New ABN AMRO weather risk study compares vulnerability of industry in Western Europe, Scandinavia and North America for first time
Study shows industry in the Netherlands and Denmark most vulnerable to adverse weather
ABN AMRO today launched the first-ever study to quantify the extent to which adverse weather conditions affect industry production in Western Europe, Scandinavia and North America.
The study, produced in association with Reactions, the global insurance market magazine, will appear in the form of a weather map in the June edition of Euromoney magazine.
Using data from 1980-2003 collected from various government agencies, the study has identified those countries whose industries are most at risk from production loss as a result of adverse weather.
Sectors included in the study are agriculture; transport; construction; food and beverages; mining; wood products; textile products; petroleum and coal products; wholesale and retail trade; real estate; healthcare and social assistance; accommodation and food services; state and local government; electric energy; and gas.
“This study shows the vast amount of industry that is vulnerable to adverse weather conditions and the extent to which production can suffer. Industry needs to ensure profits are protected by hedging against weather risk,” said Alex Schippers, Global Head of Weather and Insurance Derivatives at ABN AMRO.
In Europe, industry in the Netherlands and Denmark is at greatest risk, with more than 30% of all production susceptible to loss as a result of adverse weather. Other high-risk countries, where 25-30% of production remains vulnerable to adverse weather, include the UK, Spain, Italy, Sweden and Norway.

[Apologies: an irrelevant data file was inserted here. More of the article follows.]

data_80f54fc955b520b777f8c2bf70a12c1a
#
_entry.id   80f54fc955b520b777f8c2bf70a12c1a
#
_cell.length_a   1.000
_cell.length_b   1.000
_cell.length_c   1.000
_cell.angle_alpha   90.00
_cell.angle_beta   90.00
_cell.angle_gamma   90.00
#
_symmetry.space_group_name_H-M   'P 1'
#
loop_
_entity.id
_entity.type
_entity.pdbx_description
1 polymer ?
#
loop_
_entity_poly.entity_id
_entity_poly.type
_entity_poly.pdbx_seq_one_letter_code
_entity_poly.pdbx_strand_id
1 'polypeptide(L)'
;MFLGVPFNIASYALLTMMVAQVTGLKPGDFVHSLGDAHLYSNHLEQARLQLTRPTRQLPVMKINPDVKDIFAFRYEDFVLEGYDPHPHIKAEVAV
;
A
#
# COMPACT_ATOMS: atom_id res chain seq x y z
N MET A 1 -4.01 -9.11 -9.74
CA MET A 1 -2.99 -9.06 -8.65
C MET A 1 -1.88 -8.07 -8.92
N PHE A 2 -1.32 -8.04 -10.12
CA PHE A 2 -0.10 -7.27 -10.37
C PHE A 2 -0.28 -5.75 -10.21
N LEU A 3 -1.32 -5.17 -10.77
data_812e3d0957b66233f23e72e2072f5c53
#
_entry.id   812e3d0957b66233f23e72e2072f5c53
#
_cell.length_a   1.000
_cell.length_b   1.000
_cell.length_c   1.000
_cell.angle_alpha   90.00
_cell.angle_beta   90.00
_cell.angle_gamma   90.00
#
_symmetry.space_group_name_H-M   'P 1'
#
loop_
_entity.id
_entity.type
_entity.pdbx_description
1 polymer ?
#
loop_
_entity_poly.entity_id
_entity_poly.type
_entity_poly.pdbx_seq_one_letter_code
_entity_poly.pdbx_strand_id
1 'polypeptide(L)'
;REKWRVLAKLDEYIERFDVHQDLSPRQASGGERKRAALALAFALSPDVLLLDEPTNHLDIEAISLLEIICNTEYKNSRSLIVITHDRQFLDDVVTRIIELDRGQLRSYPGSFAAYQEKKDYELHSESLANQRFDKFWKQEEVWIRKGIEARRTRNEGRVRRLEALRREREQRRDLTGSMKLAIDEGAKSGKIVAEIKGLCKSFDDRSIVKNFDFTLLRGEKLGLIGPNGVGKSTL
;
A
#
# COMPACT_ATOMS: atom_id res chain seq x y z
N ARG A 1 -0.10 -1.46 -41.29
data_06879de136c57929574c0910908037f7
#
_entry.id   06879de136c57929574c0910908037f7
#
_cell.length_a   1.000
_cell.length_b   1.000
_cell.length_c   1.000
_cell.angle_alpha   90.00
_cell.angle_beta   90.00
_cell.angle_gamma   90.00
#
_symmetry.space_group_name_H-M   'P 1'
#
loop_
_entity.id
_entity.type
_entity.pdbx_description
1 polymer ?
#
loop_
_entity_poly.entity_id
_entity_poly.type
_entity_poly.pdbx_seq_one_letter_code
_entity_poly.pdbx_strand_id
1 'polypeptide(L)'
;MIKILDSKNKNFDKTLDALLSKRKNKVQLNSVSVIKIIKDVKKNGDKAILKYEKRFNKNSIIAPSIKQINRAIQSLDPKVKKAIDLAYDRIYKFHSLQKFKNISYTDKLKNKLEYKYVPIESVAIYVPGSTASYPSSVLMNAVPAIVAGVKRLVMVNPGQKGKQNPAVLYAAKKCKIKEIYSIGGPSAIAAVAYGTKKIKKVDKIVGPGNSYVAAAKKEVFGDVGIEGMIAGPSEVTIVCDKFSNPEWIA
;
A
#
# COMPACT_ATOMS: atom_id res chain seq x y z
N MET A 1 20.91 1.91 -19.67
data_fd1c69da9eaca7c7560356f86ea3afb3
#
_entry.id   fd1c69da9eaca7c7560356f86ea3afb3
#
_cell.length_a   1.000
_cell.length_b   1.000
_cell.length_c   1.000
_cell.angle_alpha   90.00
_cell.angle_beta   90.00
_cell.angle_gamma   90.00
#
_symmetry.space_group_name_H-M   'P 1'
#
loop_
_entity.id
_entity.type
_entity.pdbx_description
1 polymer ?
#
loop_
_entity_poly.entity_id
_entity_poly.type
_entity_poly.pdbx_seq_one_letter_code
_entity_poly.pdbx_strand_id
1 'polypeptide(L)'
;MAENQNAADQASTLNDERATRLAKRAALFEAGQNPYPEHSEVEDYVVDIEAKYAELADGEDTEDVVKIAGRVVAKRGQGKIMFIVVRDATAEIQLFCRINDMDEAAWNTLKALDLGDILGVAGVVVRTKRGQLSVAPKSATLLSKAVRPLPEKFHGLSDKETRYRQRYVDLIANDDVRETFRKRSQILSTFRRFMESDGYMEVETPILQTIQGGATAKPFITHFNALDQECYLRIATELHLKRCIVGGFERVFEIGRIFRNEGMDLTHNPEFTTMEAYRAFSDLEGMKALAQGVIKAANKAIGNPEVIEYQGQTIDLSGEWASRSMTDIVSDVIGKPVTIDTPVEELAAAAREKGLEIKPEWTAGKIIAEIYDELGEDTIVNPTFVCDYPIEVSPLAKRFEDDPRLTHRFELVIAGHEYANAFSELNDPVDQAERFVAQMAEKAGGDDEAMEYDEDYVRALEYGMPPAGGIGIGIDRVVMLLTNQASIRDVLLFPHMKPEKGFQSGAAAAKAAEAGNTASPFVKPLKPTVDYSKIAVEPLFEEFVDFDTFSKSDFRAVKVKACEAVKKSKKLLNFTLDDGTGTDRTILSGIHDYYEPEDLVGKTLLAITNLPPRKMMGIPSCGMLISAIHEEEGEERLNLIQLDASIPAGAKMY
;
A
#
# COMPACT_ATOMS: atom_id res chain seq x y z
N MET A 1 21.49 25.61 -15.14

Windstorms and floods cost Western Europe and Scandinavia EUR2.8 billion from 1980 – 2003, with France being hit by EUR500 million in damages from windstorms alone.
In North America, industry in large sections of the United States retain the highest levels of exposure to adverse weather, with 25-30% of production in the central US, Southern States and the east coast as far north as Virginia, at risk.
Natural hazards cost North America EUR5.9 billion from 1980 – 2003, with the South East region of the United States being affected most, with approximately EUR1.73 billion worth of damage caused by windstorms.
The weather derivatives market continues to grow and was worth USD4.57 billion at the close of 2004, according to a survey conducted by PriceWaterhouseCoopers for the Weather Risk Management Association.
ABN AMRO is a leading provider of weather risk management products and services, including over-the-counter weather derivatives, with operations in the UK, Europe and Asia.
ABN AMRO recently added to its Insurance and Weather Derivatives team by hiring Merijn Nederveen as Director from the bank’s corporate finance business. Mr Nederveen will focus on structuring and sales of weather derivatives and related hedging strategies.
Copies of the weather map can also be ordered from the Reactions website at www.reactionsnet.com
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Katja Margell +46 8 5723 5130